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Explorations: Joy and thanksgiving

Fr Andrew Hamilton SJ  |  20 August 2020

People sometimes complain that we Catholics often speak about joy but that our celebrations are boring.

The prayers during Mass tell us how happy we are to celebrate this or that feast but our hymns sound better suited for funerals. And when it comes to real celebrations such as music festivals or demonstrations, we talk more about their dangers than about how exhilarating they are. Catholic joy is altogether a weaker brew than ordinary joy. These charges are an exaggeration, of course, but if they are true, it’s a pity. In this Explorations we shall look at the place that joy and celebration have in our Christian faith and our lives.


Many priests will tell you that joy is one of the hardest topics to preach on, because you need to look and sound joyful when you speak. They tell the story of a glum-faced priest whose sermons were always full of gloom and doom. When he came to the text, ‘Rejoice in the Lord always, again I say rejoice’, he frowned at his congregation and thundered, ‘Today’s reading says you’ve gotta rejoice. So get on with it, rejoice!’

In real life joy can’t be turned on and off like a water tap. It is also elusive. If a friend asks us whether we are happy we might struggle to answer. We may think that we are happy enough, but we wonder whether our friend would regard what we see as happiness as real happiness. They might even see it as sadness. We know what unhappiness looks like, but find it harder to put a finger on joy.

Joy goes deeper than feeling good, being on a high, or acting happy-clappy. When we say that someone is joyful, we point to a quality of spirit that lies deeper than their surface feelings. We may know people who have suffered great loss and have grieved deeply, but who still strike us as joyful. They will surely experience feelings of sadness, anger, compassion and fear, but they also radiate a deeper interior joy. Pope Francis is a striking example. He expresses anger, grief and fear for the future of the world, but impresses those who meet him most of all by his joyfulness.


In the Scriptures joy is associated especially with the future. The prophets, many of whom lived during a time of exile, threat and of infidelity to God, promised a future when God would rescue the people from the tears and toil of exile and bring about a joyful return to Israel. This would be a time of rejoicing, companionship and plenty. It would be a changed world in which people attended carefully to God’s word. In the New Testament, too, Jesus compared the coming of God’s kingdom to a feast to which everyone was invited. In the Gospel he is often criticised for eating and drinking with disreputable friends.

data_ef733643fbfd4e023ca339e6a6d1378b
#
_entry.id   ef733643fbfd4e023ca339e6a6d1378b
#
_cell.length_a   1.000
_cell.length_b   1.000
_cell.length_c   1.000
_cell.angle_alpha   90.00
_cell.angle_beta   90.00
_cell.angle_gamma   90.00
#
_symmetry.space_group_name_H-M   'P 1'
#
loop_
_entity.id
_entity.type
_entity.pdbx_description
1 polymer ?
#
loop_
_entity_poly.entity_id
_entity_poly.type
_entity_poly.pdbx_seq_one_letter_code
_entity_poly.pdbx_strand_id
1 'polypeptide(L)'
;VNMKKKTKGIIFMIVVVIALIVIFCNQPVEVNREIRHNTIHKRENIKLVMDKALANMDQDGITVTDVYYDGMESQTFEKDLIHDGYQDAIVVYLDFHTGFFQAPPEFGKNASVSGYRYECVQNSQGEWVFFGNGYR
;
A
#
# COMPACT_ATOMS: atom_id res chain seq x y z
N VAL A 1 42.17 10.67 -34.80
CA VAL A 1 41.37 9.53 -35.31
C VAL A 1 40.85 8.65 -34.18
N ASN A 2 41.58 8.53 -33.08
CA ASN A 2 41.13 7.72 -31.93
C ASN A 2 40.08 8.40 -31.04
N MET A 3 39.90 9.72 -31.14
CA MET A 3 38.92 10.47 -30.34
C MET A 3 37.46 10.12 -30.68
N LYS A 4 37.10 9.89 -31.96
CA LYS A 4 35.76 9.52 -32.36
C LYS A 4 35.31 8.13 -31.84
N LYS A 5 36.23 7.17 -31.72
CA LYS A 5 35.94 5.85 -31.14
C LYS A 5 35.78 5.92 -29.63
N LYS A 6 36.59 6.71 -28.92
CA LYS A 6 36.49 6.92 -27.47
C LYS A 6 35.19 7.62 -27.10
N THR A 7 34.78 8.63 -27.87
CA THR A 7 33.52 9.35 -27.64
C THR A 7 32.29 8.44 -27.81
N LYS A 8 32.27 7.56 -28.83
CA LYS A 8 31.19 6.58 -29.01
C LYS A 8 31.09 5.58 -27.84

The deep joy in the lives of the early Christians flowed from their faith in the crucified and risen Jesus. Although their joy often was accompanied by grief and fear of persecution, it remained with them because they had great hope. When they came together to celebrate Jesus’ life and death for them, they tasted the joy that they would fully enjoy later.

In the Scriptures, joy is not something you can force yourself to feel or can practise. It is a gift that comes with the conviction that God has made you for happiness and is with you wherever your life takes you. They believed that in Jesus God has joined us in our lives, experiencing all the disappointments and hatred that threaten to strip us of joy and hope. They believed, too, that Jesus had risen to a new life which he would share with all those who followed him. Their joy was not something they had to rev up inside themselves but was a gift of the Holy Spirit whom God had sent to be with his people.


When Christians met they shared their joy in ordinary and messy ways. Some Christians were naturally cheerful and extroverted, good people to invite to any party. Others were introverted and reflective, good people to chat with when you had something on your mind. Others were enthusiasts who easily became discouraged or disillusioned at how ordinary their fellow Christians were. In the communities they formed, joy often went hidden behind the heavy clouds of weariness, loss and rivalry.

At the heart of their lives, however, were their regular meetings to celebrate the Eucharist and the Baptisms, anointings and other events in the life of their community. Thanksgiving for the life and death of Jesus whom they believed to be present with them brought them together to remember his life and death. It may sound odd to come together to celebrate a violent death such as Jesus’ crucifixion. But when remembering Jesus’ death the early Christians focused on the great love of God whose Son had died and risen for them. His death had brought them life. That is why their celebrations expressed joy and thanksgiving. The word Eucharist reminds us of this: it means gratitude.


Gratitude can become a basic attitude in life. In the daily lives of the early Christians the default position was not one of disappointment, complaint, surrender or getting on with it. It was one of gratitude for the gifts that God had given them in the beauty and fertility of the world around them, for the people around them, and for the possibilities in each day’s encounters, even the unpleasant ones. They saw their lives and above all their calling by Christ as a gift. Their gratitude was the foundation stone on which joy was built.